For private companies, a new era of updated lease accounting standards is getting real. Better known as ASC (or Topic) 842, it impacts what is typically one of a company’s highest expenses and long-term obligations: commercial real estate leases.
For fiscal years beginning after Dec. 15, 2021, ASC 842 forces privately-held companies to more stringently account for the future costs of these leases on the balance sheet, an onerous change with a price tag that may seem shockingly high to the C-suite. As they begin to grapple with delivering the first financial reports under the new standards, many private companies are finding that the work involved in complying is more complicated than expected. “I’d be thinking about ways to accelerate the process,” said Joe Fitzgerald, senior vice president of lease market strategy with Visual Lease, a lease accounting software company.
At its core, under the new standards the Financial Accounting Standards Board (FASB) wants all companies to record operating leases longer than one year on their balance sheet, both as an asset and a liability, in the same way as capital leases have always been recorded. It is no longer permissible to only record operating lease expenses on the income statement and disclose future operating lease obligations in the notes to the financial statements. Financial statement users have long considered operating leases to give rise to assets and liabilities for lessees, so the logic goes that actually recording them on a companies’ balance sheet is a good thing for some stakeholders.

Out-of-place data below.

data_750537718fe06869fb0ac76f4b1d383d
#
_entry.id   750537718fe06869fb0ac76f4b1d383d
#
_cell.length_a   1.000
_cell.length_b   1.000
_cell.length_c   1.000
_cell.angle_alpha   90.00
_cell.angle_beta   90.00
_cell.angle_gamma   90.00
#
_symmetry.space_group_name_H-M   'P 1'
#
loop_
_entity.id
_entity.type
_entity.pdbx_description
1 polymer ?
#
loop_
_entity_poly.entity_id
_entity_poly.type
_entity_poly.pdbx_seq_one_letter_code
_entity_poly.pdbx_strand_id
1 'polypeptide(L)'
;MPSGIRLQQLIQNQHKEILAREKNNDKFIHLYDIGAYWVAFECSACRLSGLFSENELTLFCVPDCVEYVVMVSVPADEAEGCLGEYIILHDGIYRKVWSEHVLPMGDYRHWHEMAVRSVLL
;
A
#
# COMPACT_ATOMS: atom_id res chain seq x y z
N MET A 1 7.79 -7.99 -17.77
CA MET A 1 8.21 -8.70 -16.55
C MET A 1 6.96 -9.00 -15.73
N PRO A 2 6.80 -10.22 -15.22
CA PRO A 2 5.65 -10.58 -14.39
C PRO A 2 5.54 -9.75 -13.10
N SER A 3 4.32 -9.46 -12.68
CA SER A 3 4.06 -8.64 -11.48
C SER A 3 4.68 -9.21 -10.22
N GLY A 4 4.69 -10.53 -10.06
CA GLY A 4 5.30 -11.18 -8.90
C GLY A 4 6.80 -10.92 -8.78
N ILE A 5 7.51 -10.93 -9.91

A complicating factor is that the Financial Accounting Standards Board (FASB) is poised to take another crack at updating a narrow part of the existing lease guidance related to lease accounting that would clarify how a parent and a subsidiary should determine whether a lease even exists that needs to be accounted for.
No reprieve likely but surprises are
But despite those changes on the horizon, it’s not prudent to count on a reprieve from the new rules. Public companies already made their transition, but for private companies, the requirement has already been extended twice due, in part, to complexities related to the COVID-19 pandemic. “Another delay seems unlikely at this point given the FASB’s unanimous decision against further delay only about 10 months ago,” said Scott Muir, a partner in the department of professional practice of KPMG U.S.
One potential hiccup for companies looking to implement ASC 842 for the first time is that the definition of leases is broad. According to KPMG, leases under this and the previous guidance (ASC 840) could include or be embedded in sales contracts, supply contracts, dedicated manufacturing capacity and ‘as-a-service’ contracts, arrangements that may not immediately come to mind when thinking about leases.
In a white paper, KPMG identifies cases where leases may unexpectedly exist or arise, such as from a shuttle service set on a corporate campus where the company pays a fixed fee each month for the services. “There’s a lot that goes into preparing for these changes,” said Renee Minchin, a former CFO now with 2account, a virtual CFO and bookkeeping company.